Nano 3G

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Nano 3g frt a.png Nano 3g bck a.png


Label Component Part Markings Notes
2 CPU Samsung S5L8702 337S3473 8702, NONBWOEC, 0731 ARM ARM926EJ-S processor. The package itself is Apple-branded and marked 337S3473 8702.
3 SDRAM K4X56163PI or Qimonda HYE18M169CX75 0728, C, HYE18M256, 169CX75, W3338092 SDRAM - Mobile DDR, 256Mb, 1.8V. WORK ON THIS: Like the flash chip, the memory also varies. The most popular chip seems to be the K4X56163PI. Another similar one that is sometimes used is the Qimonda HYE18M169CX75
5 Utility Flash SST25VF080B V80B, 729379 Flash - NOR, 8Mb, Serial SPI
6 NAND Flash Varies Samsung 728, K9HCG08U5M, PCB0, FCF285X1
1 Audio codec WM1870 APPLE, 338S0462, 76BZKTM
4 Power manager D1671B 338S0408, 07258HAH

SPI NOR Test Pads

Test pads are available on the back of the board to access SCK, MISO and CS between the SoC and the NOR utility flash. MOSI is also present, but is buried in an internal layer (second from back) which can be accessed by carefully scraping off the top FR4 using a sharp tool, or by using a tiny carbide bit on a milling machine.

N3g-spi-nor.png N3g-spi-nor-zoom.png

Hardware Notes


The Apple S5L8702 is an ARM926EJ-S processor designed by Samsung. It is estimated to run at 100MHz (I read this somewhere but I don't remember where). The basics of the chip are similar to the S5L8700x for which there is a leaked datasheet. For some peripherals, merely a base address has changed. For others, full subsystems have been updated and refined.


Very little is known about the GPU core other than the fact that it almost certainly exists. It's likely a single PowerVR GPU core that can maybe can decode H.264 content up to 480p (or perhaps there's another peripheral responsible for this?). It's also possible that the GPU is responsible for rendering games, since it appears the games use some form of OpenGL ES. CoverFlow also probably leverages the GPU.


The S5L8702 has several I2C busses (two, probably?), but possibly only one is used (bus #0). On this bus, there are currently two known slaves:

  • The PMU at address 0x73
  • The DAC at address 0x1A

The bus runs at 1.8V with a clock of 333.33KHz.

Other notes about the I2C peripheral from Rockbox:

  • s5l8702 I2C controller is similar to s5l8700, known differences are:
    • IICCON[5] is not used in s5l8702.
    • IICCON[13:8] are used to enable interrupts.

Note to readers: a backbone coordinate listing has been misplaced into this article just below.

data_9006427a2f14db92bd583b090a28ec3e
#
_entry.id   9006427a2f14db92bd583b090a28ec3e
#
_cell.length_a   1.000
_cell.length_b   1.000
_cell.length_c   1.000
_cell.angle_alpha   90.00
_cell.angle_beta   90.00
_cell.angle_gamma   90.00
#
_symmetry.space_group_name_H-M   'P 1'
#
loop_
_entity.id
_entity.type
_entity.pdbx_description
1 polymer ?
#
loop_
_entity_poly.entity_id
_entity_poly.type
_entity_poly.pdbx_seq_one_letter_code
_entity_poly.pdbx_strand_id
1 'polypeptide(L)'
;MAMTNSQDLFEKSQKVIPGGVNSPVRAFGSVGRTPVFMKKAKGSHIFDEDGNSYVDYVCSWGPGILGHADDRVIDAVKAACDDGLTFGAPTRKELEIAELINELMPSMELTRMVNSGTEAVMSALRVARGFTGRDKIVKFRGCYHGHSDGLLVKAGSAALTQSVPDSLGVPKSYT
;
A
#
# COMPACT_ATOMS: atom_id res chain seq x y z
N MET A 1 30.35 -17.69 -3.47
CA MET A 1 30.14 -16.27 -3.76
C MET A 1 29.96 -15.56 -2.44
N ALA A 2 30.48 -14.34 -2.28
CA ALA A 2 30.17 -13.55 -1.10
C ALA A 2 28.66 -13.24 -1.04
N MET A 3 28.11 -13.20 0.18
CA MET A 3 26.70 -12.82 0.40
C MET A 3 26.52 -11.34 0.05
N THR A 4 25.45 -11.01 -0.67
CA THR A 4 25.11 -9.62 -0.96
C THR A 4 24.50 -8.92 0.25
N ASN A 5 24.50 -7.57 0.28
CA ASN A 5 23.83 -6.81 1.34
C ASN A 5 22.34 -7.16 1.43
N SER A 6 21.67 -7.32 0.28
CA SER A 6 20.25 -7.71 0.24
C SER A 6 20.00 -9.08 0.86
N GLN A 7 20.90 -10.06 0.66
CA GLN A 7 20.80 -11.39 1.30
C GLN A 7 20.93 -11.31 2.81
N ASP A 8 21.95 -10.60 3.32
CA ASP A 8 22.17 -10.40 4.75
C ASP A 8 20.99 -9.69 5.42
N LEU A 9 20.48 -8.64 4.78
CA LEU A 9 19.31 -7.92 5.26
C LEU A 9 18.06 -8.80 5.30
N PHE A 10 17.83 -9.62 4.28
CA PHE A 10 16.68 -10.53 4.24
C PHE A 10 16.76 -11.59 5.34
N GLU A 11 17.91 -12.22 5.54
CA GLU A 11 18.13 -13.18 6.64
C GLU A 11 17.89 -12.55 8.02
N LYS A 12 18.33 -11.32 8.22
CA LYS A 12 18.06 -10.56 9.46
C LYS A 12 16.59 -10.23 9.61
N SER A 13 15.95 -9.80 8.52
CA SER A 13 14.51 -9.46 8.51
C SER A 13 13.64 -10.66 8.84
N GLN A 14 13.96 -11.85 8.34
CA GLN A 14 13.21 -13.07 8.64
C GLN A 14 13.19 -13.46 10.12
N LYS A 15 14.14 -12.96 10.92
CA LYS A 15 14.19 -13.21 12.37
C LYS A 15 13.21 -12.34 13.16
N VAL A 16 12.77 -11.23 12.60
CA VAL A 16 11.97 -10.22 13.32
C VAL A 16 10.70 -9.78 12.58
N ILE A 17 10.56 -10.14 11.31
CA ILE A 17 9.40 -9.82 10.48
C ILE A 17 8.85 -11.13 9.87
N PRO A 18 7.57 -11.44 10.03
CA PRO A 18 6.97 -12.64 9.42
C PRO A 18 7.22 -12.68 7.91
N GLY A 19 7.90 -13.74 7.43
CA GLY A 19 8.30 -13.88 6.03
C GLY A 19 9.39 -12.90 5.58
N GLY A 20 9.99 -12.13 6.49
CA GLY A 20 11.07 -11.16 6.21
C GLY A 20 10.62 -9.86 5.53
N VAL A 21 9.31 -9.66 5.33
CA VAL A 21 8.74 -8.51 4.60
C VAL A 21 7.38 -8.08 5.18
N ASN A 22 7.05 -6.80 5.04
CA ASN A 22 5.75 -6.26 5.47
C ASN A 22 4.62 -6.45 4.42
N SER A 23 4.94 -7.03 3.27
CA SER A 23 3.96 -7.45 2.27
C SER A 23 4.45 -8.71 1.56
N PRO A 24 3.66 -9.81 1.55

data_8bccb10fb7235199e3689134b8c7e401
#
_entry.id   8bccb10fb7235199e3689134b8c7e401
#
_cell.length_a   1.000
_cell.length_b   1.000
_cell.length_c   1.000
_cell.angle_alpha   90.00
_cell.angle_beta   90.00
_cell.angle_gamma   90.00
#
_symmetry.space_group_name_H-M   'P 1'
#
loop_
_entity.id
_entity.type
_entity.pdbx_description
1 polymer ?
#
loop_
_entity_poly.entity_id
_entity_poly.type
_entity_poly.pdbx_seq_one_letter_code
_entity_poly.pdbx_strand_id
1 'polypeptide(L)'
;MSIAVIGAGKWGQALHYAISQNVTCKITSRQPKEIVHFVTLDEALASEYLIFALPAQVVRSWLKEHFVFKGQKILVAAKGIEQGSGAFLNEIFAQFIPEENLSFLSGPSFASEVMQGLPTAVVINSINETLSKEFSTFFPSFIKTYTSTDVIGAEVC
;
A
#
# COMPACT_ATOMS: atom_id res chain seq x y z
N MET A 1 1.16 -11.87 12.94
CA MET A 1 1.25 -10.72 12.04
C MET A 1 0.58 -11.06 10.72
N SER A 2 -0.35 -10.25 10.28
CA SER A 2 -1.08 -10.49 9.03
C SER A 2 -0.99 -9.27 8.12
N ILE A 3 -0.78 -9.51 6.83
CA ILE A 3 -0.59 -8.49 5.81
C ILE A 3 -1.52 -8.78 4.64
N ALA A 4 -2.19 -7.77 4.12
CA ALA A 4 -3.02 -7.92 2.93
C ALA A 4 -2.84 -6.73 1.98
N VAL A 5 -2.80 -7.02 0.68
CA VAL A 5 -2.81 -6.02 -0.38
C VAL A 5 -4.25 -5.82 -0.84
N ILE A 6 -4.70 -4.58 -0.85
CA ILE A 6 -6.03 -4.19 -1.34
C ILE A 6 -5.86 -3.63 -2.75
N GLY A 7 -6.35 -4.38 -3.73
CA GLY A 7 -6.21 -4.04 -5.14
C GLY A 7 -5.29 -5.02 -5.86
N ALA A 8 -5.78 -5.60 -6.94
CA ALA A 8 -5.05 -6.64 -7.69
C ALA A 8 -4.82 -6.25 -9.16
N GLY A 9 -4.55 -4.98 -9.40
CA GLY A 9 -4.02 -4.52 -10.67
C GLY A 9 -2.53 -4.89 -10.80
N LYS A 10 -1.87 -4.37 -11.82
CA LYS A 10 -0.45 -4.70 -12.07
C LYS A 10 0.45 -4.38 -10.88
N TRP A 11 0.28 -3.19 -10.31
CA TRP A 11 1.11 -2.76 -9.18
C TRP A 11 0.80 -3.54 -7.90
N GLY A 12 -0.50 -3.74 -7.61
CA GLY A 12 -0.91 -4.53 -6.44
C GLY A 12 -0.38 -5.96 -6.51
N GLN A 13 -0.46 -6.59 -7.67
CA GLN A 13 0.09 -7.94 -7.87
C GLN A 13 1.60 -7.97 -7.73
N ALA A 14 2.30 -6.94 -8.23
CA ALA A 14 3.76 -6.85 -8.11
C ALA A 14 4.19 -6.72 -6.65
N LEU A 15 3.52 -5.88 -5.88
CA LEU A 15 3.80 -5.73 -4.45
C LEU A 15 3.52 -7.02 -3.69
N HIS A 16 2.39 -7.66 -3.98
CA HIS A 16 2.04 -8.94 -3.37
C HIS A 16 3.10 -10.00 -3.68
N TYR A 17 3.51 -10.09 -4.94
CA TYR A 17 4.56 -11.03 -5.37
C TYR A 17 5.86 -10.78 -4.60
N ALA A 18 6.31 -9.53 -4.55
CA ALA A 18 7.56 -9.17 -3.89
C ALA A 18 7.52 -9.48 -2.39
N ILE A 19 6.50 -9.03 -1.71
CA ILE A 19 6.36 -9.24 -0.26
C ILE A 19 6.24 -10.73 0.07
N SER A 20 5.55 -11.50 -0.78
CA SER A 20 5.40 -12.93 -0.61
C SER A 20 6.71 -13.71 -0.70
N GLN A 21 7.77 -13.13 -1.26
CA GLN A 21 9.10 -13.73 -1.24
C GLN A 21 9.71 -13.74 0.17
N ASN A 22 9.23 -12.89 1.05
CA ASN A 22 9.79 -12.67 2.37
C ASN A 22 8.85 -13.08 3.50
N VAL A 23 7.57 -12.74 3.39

• IICSTA2[13:8] are used to read the status and write-clear interrupts.
  • Known interrupts:
    • [13] STOP on bus (TBC)
    • [12] START on bus (TBC)
    • [8] byte transmitted or received in Master mode (not tested in Slave)
    • IICCON[4] does not clear interrupts, it is enabled when a byte is transmited or received, in Master mode the tx/rx of the next byte starts when it is written as "1".

Digital Audio Subsystem (I2S)

The iPod n3g uses a Wolfson DAC (WM1870) to convert digital audio to analog audio. The S5L8702 sends digital audio in the form of I2S data at 44.1kHz with 16-bit resolution. Even if there is no audio playing, at some point during boot up, the I2S peripheral is turned on, meaning the Bit Clock and Word Select are always on. During the 1kHz tone test in the diagnostic menu, the I2S mode is different, possibly a half-data mode since the test tone is one channel. The S5L8702 seems to support 3 I2S interfaces, but only one is used for audio playback. It's possible another one is used for microphone recording (when an Apple headset with a microphone is plugged in, you can record voice memos) but this is unconfirmed.

The S5L8702 sends data to the DAC at full volume no matter what. Volume is configured via I2C bus #0. As far as I can tell, two commands are issued to change the volume:

Address 0x1A, Data 0x04 <volume>
Address 0x1A, Data 0x07 <volume>

Where <volume> is a number between 0xB7 for quietest to 0xF5 for loudest. It's also possible that a special value of 0x80 is for full mute, but this is unconfirmed. It's also unclear what the 0x04 and 0x07 mean, perhaps it's capable of changing the volume of both channels independently?

Both the I2C and I2S busses run at 1.8V.


NAND hardware is an enigma. There has been a rather substantial effort on this subsystem alone. Most of that is documented here.

Helpful pages

Chip analyses: